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Travis County to acquire 15-story, $62 million building

Wednesday, January 27, 2010 by Jacob Cottingham

Travis County commissioners learned on Tuesday that their offer to purchase a new downtown building was accepted, paving the way to eventually house a reconfigured commissioners court. The court had made an offer on the 15-story, 315,000 square-foot building last week, and it was accepted on Friday. The building, which is located at 700 Lavaca Street, is the former Chase Bank Building.

 

The purchase also includes a half-block parking garage, capable of holding 675 cars, attached to the office tower by an underground tunnel. The final negotiated price was $61,250,000 plus closing costs and fees.

 

The court hired Broaddus and Associates to study a reconfigured downtown presence over the last year as it grapples with chronic space shortages that are projected to get even worse. Staff told commissioners that the county already has a 30 percent deficiency in space for the downtown Central Business District, and that is expected to balloon to 50 percent in the next five years in the face of population growth. Travis County’s population was 761,000 in 1998 and is expected to be at 1,178,000 by 2015. County Auditor Susan Spataro said a vast amount of what the county does is dictated by the state, so cutting services in the face of a space crunch wasn’t really an option.

 

The new building is 30 years old, and within the last year the owner has put $1.5 million into improvements to HVAC, mechanical systems, and other building maintenance. The spacious first floor has ample room to relocate the commissioners courtroom and house more citizens and staff in the audience of the court. Other advantages, staff said, are the security card access system and the six elevators.

 

700 Lavaca Street has an 82 Energy Star rating, compared to the national average of 50. Roger A. El Khoury, director of Facilities Management, called it a “good building” with a service life of another 50 years, with improvements needed every 25 years.

 

Another advantage to the property is its location, a mere two blocks from the Heman Marian Sweatt Travis County Courthouse. It is also 65 percent filled by lease-paying tenants, who will be able to pay for the maintenance and upkeep of the building as the county transitions into its new seat.

 

Pct. 2 Commissioner Sarah Eckhardt released a statement summarizing her excitement about the property. “By purchasing 700 Lavaca now and at this price,” she wrote, “the County takes advantage of a great location, a great price, and low interest rates, helps stimulate the economy and treads lightest on current and future taxpayers.”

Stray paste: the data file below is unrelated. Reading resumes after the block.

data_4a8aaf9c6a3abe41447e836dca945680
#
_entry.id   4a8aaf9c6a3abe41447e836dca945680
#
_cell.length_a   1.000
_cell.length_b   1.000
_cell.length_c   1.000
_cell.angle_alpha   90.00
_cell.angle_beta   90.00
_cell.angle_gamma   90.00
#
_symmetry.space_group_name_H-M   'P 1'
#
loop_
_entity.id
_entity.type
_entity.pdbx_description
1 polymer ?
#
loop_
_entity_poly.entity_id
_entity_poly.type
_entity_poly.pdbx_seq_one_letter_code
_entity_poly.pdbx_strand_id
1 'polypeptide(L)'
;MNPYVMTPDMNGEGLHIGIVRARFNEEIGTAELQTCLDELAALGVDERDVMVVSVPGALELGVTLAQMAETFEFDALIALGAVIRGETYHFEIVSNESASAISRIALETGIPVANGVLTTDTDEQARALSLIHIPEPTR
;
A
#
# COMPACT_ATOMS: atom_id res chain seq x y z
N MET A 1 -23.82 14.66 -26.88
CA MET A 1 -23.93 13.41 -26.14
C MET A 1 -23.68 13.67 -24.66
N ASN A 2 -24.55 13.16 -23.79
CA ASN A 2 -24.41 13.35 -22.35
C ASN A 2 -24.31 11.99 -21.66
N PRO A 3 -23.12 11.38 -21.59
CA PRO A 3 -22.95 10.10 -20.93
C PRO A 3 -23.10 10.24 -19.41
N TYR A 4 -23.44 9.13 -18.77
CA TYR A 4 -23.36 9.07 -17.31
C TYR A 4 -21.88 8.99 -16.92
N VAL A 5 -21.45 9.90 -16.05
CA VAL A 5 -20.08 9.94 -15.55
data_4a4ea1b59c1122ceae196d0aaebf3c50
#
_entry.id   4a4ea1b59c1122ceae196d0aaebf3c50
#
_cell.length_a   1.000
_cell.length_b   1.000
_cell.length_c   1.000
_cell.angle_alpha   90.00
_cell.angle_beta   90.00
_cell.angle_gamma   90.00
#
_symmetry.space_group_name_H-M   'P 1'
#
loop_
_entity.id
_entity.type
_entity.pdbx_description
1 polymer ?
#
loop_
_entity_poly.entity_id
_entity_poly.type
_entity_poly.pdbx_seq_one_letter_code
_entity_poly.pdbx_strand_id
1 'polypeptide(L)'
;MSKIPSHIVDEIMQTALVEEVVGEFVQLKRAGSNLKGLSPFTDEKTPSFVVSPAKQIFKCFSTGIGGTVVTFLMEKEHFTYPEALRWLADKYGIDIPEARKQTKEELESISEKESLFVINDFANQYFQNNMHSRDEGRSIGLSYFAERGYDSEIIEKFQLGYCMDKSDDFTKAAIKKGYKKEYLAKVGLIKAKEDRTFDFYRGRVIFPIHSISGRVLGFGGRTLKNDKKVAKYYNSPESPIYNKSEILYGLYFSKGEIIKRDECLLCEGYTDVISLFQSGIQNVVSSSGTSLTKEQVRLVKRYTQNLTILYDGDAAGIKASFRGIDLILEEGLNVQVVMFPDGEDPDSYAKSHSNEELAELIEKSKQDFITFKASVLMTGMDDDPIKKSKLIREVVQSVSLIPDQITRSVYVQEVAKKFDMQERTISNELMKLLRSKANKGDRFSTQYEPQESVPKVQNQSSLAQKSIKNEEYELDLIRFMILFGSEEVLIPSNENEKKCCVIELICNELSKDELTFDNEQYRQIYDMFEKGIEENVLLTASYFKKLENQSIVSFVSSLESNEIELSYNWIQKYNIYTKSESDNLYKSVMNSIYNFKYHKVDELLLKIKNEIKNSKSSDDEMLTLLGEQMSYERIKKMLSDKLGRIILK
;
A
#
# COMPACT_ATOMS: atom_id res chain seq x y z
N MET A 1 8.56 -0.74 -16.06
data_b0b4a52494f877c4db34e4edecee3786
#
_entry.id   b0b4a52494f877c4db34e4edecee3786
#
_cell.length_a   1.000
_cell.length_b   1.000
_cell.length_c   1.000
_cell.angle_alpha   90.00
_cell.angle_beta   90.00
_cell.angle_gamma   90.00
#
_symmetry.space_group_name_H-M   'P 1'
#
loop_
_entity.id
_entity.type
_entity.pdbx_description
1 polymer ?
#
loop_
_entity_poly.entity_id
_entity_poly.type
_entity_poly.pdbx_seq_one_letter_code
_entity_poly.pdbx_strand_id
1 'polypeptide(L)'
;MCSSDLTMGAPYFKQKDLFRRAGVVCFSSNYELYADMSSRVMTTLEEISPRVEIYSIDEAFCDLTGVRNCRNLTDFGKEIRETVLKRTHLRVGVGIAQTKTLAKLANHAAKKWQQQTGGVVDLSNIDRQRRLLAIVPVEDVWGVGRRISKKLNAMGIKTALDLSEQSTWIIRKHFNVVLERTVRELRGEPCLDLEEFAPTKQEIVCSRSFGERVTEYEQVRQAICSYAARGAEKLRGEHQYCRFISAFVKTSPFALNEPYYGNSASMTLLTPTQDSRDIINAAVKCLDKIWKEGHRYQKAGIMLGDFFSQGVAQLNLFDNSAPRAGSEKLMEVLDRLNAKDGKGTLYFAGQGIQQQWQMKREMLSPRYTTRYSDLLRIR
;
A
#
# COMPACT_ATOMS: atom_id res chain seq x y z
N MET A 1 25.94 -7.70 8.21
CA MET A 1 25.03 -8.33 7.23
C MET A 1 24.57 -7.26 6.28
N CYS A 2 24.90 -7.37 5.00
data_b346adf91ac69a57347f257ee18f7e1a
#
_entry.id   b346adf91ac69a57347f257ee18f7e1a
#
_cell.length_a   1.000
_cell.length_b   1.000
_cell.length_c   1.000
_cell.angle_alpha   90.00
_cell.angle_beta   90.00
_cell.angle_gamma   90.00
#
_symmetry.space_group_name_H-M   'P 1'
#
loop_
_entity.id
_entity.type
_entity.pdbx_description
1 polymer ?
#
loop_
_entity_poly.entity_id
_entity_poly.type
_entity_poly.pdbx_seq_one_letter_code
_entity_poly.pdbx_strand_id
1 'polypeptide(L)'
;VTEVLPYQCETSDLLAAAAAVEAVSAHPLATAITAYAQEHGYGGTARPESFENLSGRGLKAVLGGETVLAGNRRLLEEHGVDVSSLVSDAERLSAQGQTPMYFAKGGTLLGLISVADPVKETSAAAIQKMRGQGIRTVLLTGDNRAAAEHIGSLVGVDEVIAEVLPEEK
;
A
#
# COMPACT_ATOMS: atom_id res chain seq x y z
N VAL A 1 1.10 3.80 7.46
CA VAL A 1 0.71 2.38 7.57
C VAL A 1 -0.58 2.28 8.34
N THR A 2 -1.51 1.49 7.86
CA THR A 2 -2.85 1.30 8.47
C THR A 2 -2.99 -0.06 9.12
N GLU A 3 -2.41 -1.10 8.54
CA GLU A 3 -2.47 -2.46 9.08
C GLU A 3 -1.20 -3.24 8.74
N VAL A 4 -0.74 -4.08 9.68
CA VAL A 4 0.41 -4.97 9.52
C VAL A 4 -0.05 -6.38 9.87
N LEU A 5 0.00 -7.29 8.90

Eckhardt also said that by buying a building rather than constructing a new one, the county could conservatively expect to save $24.9 million. Pct. 3 Commissioner Karen Huber pointed out that the building costs about $97-100 per square foot, whereas a new one would run $175-200 plus land-acquisition costs for the county to build its own structure. Eckhardt added that even finding a suitable parcel would be difficult.

 

The county hired UGL Equis to represent them in the transaction. Rodney Rhoades, executive manager of Planning and Budget, said it was during Broaddus’ Phase I analysis that the county found this “excellent piece of property” that “immediately opens space” for general government and for courts going forward.

 

Spataro spoke about the timing of the purchase, saying it couldn’t be much better. The general fund unreserved balance increased by 14.08 percent between 2008 and 2009, and undesignated funds have also increased. Considering the economic downturn, she said, Travis County is “one of the few governments in the country today” that could make such a claim.

 

Given the health of the county’s financial situation, Spataro said, issuing debt “made sense in this case.” Spataro said the county would likely seek a $63-65 million bond and would spread the cost out over 20 years so that the newcomers the county is expanding for will be paying for the facilities benefiting them. Spataro estimated the yearly debt service to run between $4 and $4.5 million, which would amount to an average increase in yearly property taxes of $4.90 a year per home. Spataro said, “This is the least expensive and more efficient way for us to meet the requirements of county government.”

 

The county began a 90-day due diligence period last Friday, and Spataro told In Fact Daily that the bond funding wouldn’t be available until April, when the county issues all of its bonds at once in order to save money.  Commissioners unanimously voted for a subcommittee composed of Huber and Judge Sam Biscoe to carry forward with staff until closing on the sale. “I’m excited; I think this is a tremendous opportunity,” Huber told In Fact Daily.

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